A new article in European Urology offers interesting data on the natural history of localized prostate cancer, based on a cohort of 200+ Swedish patients followed for > 30 years. It is important to note immediately that none of these men was originally diagnosed in the PSA era. They all had some form of symptomatic disease at diagnosis.
There has been a real shortage of information about the long-term impact of managing men with low-risk, early stage prostate cancer by any form of observation/monitoring as opposed to early active treatment, even though it is well understood that a significant percentage of localized, early-stage prostate cancer do have an indolent course. We also know that, within 15 years from time of diagnosis with localized prostate cancer, most deaths of men so diagnosed are not prostate cancer-specific, but are a consequence of a wide variety of other age- and health-related factors.
Popiolek et al. have now published data from a series of 223 consecutive patients, all from a regionally-define area of central Sweden, initially diagnosed with localized prostate cancer, initially managed by observation rather than any form of active intervention, and treated with androgen deprivation therapy (ADT) when symptomatic tumor progression became evident.
Here are the core findings of their study after 32 years of follow-up:
- 220/223 men in the study (98.6 percent) had died.
- 90/223 men (41.4 percent) had local progression of their prostate cancer over time.
- 41/223 men (18.4 percent) had progression to evident metastatic disease over time.
- 38/223 men (17.0 percent) died of prostate cancer.
- Prostate cancer-specific survival decreased between 15 and 20 years of follow-up but then stabilized again after 20 years.
- 9/223 men were initially diagnosed with a Gleason score of 8 to 10.
- All 9 of these men (100 percent) died within 10 years of follow-up.
- 5/9 of these men (55.5 percent) died of prostate cancer.
- Among men with well-differentiated, non-palpable tumors at diagnosis,
- Overall survival declined slowly for the first 20 years.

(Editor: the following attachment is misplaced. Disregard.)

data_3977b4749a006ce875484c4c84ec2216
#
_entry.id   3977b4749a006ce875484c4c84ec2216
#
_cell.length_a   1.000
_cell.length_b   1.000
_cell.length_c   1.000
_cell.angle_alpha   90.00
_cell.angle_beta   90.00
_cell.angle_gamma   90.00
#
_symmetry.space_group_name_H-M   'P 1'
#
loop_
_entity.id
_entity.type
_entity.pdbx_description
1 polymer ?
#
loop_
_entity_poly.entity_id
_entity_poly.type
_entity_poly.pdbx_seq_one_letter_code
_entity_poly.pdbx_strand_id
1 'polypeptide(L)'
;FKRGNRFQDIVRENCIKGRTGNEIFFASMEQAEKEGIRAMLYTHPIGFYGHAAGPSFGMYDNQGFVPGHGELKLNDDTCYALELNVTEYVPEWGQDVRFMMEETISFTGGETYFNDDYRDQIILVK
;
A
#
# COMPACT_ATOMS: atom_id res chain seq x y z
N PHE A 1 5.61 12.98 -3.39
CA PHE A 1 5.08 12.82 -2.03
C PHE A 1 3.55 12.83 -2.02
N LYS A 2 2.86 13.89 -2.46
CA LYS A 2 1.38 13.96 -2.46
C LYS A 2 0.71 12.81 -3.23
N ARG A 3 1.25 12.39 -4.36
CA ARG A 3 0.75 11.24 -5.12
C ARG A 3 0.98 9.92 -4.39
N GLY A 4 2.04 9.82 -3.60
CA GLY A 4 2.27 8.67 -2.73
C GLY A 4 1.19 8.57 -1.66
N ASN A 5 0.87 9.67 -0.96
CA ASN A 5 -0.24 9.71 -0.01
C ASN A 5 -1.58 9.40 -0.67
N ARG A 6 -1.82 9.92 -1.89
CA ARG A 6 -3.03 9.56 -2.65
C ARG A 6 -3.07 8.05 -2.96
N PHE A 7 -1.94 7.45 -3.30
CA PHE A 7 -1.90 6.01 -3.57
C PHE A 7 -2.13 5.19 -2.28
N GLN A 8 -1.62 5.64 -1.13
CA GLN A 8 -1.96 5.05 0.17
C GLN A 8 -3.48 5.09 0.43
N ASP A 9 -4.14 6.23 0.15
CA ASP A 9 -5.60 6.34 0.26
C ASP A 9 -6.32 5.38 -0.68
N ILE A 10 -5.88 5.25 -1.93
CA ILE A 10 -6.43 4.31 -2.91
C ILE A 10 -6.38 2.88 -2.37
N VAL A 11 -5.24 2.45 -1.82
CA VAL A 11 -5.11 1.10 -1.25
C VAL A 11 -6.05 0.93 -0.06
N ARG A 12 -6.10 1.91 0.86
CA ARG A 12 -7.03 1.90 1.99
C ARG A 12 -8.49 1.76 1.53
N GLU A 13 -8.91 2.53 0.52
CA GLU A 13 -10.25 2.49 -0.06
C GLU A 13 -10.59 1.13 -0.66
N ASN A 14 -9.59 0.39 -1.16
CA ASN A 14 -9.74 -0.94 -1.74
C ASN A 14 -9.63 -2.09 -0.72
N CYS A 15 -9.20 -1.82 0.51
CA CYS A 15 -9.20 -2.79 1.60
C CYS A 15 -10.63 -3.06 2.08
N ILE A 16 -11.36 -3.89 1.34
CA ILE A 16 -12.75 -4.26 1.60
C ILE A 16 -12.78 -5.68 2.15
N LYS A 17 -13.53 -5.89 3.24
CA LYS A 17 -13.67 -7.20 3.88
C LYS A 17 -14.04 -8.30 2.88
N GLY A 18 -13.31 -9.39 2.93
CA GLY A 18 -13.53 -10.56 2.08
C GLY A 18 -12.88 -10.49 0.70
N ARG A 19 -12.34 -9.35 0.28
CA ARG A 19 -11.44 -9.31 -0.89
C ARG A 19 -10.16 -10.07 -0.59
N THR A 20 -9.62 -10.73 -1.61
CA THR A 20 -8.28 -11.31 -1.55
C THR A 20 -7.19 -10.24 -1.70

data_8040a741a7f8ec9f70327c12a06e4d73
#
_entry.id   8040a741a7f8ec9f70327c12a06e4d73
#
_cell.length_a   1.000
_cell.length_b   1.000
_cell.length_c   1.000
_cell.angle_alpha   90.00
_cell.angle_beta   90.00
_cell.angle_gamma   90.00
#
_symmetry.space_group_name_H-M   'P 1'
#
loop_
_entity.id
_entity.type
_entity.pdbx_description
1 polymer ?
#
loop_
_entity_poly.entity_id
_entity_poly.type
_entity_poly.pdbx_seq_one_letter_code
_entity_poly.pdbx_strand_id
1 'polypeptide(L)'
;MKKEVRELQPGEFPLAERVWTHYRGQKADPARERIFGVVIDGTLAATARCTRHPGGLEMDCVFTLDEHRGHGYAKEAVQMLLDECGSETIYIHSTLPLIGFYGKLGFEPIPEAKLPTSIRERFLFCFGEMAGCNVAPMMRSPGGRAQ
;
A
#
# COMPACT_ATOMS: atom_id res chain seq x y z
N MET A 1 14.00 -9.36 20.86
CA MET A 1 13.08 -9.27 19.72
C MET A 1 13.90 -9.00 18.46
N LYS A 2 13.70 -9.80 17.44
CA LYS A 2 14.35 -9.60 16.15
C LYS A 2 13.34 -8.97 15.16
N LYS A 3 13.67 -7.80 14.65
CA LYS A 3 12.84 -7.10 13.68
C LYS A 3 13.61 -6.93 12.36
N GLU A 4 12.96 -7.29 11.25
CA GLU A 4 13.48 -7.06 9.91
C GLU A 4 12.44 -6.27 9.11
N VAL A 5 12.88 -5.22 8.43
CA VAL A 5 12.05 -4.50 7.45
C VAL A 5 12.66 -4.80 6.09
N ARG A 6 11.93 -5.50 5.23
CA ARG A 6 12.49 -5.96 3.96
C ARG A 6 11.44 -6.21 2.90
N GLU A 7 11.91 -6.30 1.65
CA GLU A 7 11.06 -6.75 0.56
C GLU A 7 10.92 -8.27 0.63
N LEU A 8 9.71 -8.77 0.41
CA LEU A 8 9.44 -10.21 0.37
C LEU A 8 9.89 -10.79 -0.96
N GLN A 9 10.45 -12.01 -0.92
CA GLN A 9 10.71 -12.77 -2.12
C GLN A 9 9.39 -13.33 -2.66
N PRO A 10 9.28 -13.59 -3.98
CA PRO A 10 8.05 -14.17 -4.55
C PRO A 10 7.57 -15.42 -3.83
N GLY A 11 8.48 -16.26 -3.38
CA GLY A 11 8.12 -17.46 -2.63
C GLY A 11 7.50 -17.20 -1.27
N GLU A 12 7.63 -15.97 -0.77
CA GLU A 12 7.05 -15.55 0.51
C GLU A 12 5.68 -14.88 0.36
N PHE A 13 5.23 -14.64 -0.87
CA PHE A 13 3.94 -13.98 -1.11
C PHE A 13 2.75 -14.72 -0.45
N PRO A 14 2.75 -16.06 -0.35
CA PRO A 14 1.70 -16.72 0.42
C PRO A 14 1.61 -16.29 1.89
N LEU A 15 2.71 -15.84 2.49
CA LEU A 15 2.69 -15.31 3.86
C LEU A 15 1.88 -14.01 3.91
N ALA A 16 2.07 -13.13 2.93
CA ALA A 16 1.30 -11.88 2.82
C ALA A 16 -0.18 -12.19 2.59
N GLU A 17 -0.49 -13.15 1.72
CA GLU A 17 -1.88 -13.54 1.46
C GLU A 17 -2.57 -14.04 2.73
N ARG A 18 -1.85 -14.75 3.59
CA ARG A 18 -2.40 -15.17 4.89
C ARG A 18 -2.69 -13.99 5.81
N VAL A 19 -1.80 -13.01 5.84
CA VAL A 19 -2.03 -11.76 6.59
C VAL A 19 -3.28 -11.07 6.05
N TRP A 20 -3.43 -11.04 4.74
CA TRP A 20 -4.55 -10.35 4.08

- Overall survival declined more rapidly between 20 and 25 years of follow-up.
As we might have expected, the authors conclude that:
Although localized [prostate cancer] most often has an indolent course, local progression and distant metastasis can develop over the long term, even among patients considered low risk at diagnosis.
They are also careful to note that it is hard to know how to take practical advantage of these data and apply them in the PSA era (although we do know that PSA testing clearly adds some 7-10 years of “lead time” to the time at which a man with localized disease might be diagnosed based on clinical criteria alone).
So here are a number of other potential take-aways from this study:
- Men initially diagnosed today with Gleason 8-10, localized disease (only 4 percent of the above series) clearly need immediate treatment unless they have a very limited life expectancy for other reasons.
- Men initially diagnosed today with D’Amico, low-risk prostate cancer have a high probability of 15 to 20 years of prostate cancer-specific survival even if some form of monitoring is the only initial form of management.
- Men who are initially observed but progress to metastatic disease (18.4 percent of the patients in this study) have a high probability of prostate cancer-specific mortality (55.5 percent in this study).
Until we have comparable data from a 30-year series of men rigorously monitored on an active surveillance regimen (i.e., at least 20 years from now), it will be impossible to offer any really accurate comparison between the men in this study (all diagnosed in the early 1980s and therefore in the pre-PSA era) and the men diagnosed by researchers like Klotz (in Canada) and Carter (at Johns Hopkins) and managed by careful monitoring of their PSA levels and repeat biopsies.
However, what this study does show us, once again, is that:
- Yes, there is a long-term risk of disease-specific mortality associated with simple monitoring of localized prostate cancer.
- That risk is relatively small for men with localized disease and Gleason scores of 7 or less.
Note that even in the above study, only 33/214 men (15.4 percent) died of prostate cancer within a 30-year follow-up period. We have not seen the full text of this paper, but if most of these men had any other indicator for D’Amico high-risk disease (e.g., a PSA level > 20 ng/ml or a clinical stage of T2b or higher at diagnosis), then it becomes arguable that the natural history of prostate cancer in the PSA era may show that almost no patients initially diagnosed with low- or intermediate-risk disease are at significant risk for prostate cancer-specific mortality within 30 years of follow-up.
Having said this, The “New” Prostate Cancer InfoLink wishes to be very clear indeed that avoiding death from prostate cancer is not the only possible reason why it might be wise to have treatment for early stage, localized disease. Avoiding the potential future symptoms of progressive and/or metastatic disease are also viable reasons for early treatment, … but only if one has a full appreciation of the risk/benefit equation on which one’s decisions are being based.